The game style of Star Trek: Starship Creator allows for players to create their own starships, equipping it with technology from the Star Trek universe. This includes elements such as warp drive, space probes as well as weapons such as phasers and photon torpedoes. The player also selects the crew that man the starship; these are pulled from across the franchise, and includes characters such as Spock, James T. Kirk and Worf. Some of the characters, such as Rachel Garrett from "Yesterday's Enterprise", had their biographies expanded for the game. This biography was specifically taken into account and expanded upon by Robert Greenberger in the book Star Trek: Enterprise Logs.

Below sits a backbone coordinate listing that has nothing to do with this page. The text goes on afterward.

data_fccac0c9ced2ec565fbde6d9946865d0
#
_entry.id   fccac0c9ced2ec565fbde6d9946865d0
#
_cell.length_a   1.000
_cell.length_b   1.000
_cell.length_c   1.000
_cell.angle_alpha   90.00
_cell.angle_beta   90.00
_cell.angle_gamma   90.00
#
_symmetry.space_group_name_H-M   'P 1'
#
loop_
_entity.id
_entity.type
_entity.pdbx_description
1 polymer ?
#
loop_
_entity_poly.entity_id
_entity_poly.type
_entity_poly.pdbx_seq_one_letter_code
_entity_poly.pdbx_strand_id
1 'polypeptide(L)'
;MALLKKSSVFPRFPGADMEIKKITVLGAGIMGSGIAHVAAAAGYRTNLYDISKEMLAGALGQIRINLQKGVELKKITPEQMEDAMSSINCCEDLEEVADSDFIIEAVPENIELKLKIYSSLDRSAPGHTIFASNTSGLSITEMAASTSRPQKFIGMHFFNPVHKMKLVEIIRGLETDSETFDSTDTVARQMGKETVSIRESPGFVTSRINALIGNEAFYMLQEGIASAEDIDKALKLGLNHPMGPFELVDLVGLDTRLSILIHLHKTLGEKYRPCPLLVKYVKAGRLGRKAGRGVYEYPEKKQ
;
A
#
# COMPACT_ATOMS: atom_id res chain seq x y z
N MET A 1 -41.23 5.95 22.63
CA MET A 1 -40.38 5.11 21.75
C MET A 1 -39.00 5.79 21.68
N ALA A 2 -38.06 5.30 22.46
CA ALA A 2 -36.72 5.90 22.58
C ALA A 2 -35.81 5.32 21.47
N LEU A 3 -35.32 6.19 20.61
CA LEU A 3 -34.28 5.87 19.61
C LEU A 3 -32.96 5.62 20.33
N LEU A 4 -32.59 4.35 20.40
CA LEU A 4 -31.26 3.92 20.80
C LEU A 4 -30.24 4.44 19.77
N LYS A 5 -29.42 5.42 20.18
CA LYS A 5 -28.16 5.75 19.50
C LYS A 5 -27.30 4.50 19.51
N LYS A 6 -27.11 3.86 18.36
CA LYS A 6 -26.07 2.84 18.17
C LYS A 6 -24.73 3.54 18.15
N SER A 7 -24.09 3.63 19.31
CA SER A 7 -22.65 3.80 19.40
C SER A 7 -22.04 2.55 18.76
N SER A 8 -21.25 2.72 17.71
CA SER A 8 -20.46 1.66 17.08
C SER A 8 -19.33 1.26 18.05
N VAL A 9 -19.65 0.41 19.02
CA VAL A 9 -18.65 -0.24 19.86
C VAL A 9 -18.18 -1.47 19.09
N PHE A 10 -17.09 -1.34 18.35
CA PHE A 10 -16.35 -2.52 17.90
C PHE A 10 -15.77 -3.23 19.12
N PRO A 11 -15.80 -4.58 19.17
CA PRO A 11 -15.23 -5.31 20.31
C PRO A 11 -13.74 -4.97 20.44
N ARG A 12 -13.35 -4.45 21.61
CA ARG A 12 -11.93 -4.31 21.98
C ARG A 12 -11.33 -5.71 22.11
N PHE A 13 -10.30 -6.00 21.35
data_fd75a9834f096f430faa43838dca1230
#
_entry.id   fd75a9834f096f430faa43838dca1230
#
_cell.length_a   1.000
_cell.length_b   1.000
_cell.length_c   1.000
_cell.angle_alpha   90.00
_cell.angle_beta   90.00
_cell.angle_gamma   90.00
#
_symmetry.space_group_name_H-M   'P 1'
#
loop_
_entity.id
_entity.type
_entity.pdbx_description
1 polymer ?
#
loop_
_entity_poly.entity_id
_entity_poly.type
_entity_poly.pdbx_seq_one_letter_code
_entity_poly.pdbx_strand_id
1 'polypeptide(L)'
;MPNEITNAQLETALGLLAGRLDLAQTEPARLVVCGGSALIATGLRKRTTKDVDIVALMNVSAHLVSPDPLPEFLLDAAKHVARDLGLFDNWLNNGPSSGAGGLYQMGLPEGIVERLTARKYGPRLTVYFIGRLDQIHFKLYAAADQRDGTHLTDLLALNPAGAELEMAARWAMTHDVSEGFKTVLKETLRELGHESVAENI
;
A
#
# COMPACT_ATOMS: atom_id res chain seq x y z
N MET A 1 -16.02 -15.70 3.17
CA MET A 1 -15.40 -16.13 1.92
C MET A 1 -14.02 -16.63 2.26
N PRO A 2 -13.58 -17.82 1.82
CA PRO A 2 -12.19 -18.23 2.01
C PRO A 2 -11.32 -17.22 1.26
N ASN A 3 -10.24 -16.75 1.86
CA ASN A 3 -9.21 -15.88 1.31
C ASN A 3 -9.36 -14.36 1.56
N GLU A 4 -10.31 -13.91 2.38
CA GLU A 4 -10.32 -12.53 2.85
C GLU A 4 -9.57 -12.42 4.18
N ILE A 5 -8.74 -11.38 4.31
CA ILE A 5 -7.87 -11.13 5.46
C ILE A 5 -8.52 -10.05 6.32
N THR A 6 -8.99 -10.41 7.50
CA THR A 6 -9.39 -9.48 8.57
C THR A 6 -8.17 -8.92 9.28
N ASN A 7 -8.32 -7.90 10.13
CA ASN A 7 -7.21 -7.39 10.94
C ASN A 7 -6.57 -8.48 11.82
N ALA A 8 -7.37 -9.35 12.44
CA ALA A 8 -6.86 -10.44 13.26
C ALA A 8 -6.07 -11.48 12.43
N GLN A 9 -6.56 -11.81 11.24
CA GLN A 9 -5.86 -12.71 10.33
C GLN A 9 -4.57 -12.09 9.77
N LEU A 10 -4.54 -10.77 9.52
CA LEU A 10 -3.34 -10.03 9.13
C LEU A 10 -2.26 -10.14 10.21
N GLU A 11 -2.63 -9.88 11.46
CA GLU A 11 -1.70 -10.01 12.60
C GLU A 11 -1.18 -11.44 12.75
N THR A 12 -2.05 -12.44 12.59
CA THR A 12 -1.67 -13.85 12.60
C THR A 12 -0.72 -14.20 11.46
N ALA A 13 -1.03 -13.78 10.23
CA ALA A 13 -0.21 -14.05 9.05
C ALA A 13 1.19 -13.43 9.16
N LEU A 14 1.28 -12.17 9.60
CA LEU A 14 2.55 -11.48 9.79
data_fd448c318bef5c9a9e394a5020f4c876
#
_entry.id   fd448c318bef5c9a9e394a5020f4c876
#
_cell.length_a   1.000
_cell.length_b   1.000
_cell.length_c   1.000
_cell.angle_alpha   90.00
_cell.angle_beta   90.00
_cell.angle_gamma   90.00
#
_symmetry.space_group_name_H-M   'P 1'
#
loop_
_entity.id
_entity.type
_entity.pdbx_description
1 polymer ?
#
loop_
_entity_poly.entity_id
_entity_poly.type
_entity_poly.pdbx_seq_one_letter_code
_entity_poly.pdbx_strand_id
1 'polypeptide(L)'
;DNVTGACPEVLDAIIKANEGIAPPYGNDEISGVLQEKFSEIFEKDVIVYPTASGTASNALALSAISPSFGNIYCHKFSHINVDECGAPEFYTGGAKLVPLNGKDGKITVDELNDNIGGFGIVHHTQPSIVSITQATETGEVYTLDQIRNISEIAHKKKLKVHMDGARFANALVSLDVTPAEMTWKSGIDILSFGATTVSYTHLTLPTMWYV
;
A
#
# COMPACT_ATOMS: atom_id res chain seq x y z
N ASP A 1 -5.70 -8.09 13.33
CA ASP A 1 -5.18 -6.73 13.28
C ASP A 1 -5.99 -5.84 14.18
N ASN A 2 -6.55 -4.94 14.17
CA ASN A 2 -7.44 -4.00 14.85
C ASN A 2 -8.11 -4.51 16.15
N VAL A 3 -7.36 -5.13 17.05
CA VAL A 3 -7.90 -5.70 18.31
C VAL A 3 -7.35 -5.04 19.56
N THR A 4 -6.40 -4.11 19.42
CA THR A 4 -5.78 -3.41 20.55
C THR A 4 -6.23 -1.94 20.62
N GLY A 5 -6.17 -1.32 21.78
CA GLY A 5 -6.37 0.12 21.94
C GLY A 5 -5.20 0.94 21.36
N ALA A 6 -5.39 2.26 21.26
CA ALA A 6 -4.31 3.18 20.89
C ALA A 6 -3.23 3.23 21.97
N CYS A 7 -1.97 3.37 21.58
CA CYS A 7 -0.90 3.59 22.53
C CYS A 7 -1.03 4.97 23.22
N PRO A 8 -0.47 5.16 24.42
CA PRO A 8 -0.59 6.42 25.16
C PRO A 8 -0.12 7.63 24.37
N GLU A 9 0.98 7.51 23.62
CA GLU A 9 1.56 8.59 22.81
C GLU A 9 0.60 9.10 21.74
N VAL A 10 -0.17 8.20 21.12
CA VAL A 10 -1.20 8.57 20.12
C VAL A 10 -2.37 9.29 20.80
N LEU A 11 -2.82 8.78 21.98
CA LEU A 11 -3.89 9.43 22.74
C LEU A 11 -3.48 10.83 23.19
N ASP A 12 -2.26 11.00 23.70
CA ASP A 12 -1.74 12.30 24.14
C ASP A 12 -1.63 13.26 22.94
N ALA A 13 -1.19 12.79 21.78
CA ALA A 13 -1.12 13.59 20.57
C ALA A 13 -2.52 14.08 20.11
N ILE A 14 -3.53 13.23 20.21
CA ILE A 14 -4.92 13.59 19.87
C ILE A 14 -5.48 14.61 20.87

There is also the ability to import photos into the game to create new characters, as well as writing the related biographies. This was intended so that players could include themselves on the crew. The equipped starships are then sent out on missions which earn credits that can then be used to buy new equipment or crew for the ship, or purchase a new starship and begin once again. The game includes the option to run in background mode, so that missions can be undertaken while the user conducts other tasks on their computer. This was described as "stealth mode" in official descriptions of the game.